Edwin Khodabakchian reports on an Adam Bosworth presention entitled The Next Inflection Point.

Adam’s an extremely bright guy, and I’m fully expecting him to have a “REST epiphany” ahead of most others due to both the depth and bredth of his experiences. But while this is an extremely interesting presentation, there are some claims that just don’t synch up with the current approach taken with Web services. In particular, there’s this quote which Edwin pointed out;

We will look back in wonder and ask how we ever survived in the current anarchy where information did not flow as seamlessly and as metered and managed a manner between programs as electricity flows between devices today.

Whether or not you agree that Web services are the next big thing, I would expect that most people would see the problems in this statement; data flow with Web services is anything but seamless.

“Seamless data flow” derives from a data flow architectural style in which components expose a common (no, not necessarily uniform 8-) interface. The example I’ve used before is pipe-and-filter, ala Unix, with stdout/stdin. Non-common (i.e. component-specific) interfaces are notoriously difficult to compose, and therefore anything but seamless, because new glue code has to be written for each set of components that need to be composed (the old integration-complexity argument, O(N^2) or O(NlogN) for Web services vs. O(N) for the Web).

So I’m all for seamless data flow, but Web services simply don’t have it.

Simon responds to my comment about ERH’s message;

Does that alienate people? Yes! It should. I’d love to get the Web Services folks to rethink their foundations. Failing that, making clear that there are serious points of friction seems like the best course of action – and being civil has little to contribute to that. Forking is not a risk here – it’s an opportunity.

We’re in complete agreement about that. Where we may differ, is about the timing; I think the time for alienation has passed. I’ve personally been doing it for over three years now, and have alienated my fair share of bright and well respected people (which has come back to haunt me during my search for work, sigh .. but such is the price of grokking this stuff). I believe the time is right – or at least fast approaching – to take advantage of the increasing frustration being felt by some Web services developers who have realized that there may be something to this other way of doing things that they’ve heard about.

But, I could be wrong, which would be fine by me; it’s a lot less work to alienate. 8-)

Clemens Vasters writes;

I am sorry to say that, but if today you still believe and insist that XML is just another data format, the train may already have left the station for you.

Well, then I guess my train is long gone. Ouch. Sorry Clemens, but XML is just a data format. Now, good data formats like XML are nothing to sneeze at, and I’m glad we have it, just like I’m glad we have/had ASCII. But for heaven’s sake, it’s just syntax, a context free grammar.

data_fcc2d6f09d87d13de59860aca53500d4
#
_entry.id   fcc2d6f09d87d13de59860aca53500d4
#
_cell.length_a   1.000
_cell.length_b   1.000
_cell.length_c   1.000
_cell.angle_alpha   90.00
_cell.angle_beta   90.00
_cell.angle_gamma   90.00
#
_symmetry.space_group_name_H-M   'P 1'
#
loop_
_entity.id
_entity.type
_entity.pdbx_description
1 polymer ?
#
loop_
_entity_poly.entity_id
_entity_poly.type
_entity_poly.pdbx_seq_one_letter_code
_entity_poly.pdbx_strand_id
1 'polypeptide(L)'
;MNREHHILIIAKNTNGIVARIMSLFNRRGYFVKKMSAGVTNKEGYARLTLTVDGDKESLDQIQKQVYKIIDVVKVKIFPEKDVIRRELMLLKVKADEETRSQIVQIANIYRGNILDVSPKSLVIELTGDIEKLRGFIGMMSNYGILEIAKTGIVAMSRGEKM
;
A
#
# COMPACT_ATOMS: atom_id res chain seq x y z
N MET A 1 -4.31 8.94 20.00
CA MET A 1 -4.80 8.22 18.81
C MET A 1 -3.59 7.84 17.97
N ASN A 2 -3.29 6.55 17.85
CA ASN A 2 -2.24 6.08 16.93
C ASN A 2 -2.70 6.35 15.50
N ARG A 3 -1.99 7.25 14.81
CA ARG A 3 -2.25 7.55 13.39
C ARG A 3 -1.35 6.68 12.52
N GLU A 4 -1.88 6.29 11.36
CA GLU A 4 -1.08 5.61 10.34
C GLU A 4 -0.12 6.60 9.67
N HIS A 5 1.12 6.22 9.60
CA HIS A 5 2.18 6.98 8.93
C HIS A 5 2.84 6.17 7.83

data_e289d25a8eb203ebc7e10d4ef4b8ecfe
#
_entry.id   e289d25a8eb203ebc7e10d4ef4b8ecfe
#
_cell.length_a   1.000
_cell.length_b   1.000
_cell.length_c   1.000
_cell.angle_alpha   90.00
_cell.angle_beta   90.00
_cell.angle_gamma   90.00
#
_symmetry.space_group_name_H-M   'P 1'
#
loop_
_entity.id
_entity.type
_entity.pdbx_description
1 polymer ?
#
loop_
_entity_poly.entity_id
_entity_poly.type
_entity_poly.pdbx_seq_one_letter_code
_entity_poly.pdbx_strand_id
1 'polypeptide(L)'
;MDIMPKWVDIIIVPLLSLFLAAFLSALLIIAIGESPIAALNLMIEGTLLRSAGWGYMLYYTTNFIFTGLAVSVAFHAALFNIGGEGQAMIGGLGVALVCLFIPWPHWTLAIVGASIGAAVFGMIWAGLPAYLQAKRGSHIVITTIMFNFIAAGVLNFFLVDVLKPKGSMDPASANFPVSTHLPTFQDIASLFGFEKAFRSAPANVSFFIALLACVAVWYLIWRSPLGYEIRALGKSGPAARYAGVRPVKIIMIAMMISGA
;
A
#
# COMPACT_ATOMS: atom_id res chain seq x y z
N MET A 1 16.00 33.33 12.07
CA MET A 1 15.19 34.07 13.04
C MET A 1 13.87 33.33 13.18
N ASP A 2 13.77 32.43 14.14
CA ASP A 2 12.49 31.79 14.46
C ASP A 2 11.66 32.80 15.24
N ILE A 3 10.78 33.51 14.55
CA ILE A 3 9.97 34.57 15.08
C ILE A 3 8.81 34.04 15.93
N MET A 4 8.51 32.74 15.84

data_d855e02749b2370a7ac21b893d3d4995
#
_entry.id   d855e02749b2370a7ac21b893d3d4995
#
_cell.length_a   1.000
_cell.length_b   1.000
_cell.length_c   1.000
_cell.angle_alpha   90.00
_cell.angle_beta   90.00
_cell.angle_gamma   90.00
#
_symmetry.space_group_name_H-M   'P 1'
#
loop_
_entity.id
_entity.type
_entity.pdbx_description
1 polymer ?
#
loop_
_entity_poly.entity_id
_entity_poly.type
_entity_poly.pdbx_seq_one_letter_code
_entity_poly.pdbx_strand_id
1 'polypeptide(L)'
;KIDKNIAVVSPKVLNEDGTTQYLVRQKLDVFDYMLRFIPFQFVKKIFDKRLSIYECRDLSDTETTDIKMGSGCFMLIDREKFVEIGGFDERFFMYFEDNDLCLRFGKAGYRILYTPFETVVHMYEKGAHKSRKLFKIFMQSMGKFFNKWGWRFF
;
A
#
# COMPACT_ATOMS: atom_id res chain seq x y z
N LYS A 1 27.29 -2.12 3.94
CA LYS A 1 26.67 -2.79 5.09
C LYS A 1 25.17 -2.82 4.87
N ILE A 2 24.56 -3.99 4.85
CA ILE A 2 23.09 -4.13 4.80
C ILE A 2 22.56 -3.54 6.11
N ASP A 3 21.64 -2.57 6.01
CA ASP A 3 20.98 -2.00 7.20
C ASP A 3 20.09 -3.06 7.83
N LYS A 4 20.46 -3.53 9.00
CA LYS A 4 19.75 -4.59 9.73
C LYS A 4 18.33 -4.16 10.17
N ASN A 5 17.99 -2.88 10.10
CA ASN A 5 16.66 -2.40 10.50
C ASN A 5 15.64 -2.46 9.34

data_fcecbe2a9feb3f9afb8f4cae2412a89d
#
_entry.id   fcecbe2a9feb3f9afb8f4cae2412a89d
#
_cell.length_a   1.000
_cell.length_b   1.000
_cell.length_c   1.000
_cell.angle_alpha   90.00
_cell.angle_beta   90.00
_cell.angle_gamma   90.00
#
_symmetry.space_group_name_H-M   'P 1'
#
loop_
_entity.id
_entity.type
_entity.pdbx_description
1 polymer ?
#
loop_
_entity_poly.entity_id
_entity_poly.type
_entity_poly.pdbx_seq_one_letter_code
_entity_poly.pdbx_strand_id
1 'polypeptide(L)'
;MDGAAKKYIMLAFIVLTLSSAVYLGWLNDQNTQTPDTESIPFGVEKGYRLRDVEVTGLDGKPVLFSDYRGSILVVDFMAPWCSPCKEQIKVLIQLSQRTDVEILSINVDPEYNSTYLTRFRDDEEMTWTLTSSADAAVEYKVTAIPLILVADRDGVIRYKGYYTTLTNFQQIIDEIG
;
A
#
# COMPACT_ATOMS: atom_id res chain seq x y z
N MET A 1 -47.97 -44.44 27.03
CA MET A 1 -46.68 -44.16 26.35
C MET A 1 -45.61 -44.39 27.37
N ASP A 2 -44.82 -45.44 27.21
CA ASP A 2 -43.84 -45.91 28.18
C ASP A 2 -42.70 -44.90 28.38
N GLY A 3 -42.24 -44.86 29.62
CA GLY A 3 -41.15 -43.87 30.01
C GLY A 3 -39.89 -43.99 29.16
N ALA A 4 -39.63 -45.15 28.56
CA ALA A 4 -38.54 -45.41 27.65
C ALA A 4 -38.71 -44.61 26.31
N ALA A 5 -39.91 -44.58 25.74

He also stated;

One of the core messages of my talk is that the XML InfoSet is the focus of integration.

IMO, this is like saying C structs are the focus of integration. Ok, so you and I agree on what one is, and perhaps even how its represented. Now what? How do we integrate? We can’t, at least with just that shared knowledge. If we also shared a model for how to identify, exchange, and manipulate them, then that could form a focus for integration. Which is, of course, akin to what REST tries to do around a more general abstraction called a resource.

ERH writes (grr, no permalinks);

It’s interesting that the Web Services community has managed to alienate three different communities for three different reasons that all derive from not understanding or accepting the basic principles of the technologies they’re building on. They’re either geniuses or idiots. My money’s on idiots, but time will tell.

He’s certainly right in the first part, that these groups have been alienated; “XML” because of the subsetting and arguably the suitability for the task, “Security” because of tunneling, and “Web/HTTP” because it has nothing to do with how the Web works and generated its value in the first place.

But the “idiots” comment is totally out of line. People have suggested in the past that I’ve suggested they are idiots during my evangelizing of a REST based approach to Web services, which really hurts, though it’s certainly understandable; nobody likes to be told that they don’t understand something. But that’s all that’s going on here; they don’t currently understand. It’s absolutely not a statement about anybody’s capacity, or lack thereof, to learn.

I also wouldn’t call anybody an idiot who was proceeding based on their best current understanding of how distributed systems are built, when that understanding is built from years of hard-learned experience. Unfortunately, practically every Web services proponent I know, gathered their experience in a LAN environment, which is a very different place than the Internet, requiring very different solutions. I’d just call them people who need to broaden their horizons.

So please folks, try to keep it civil. Comments such as this one only serve to alienate, which is the last thing we need.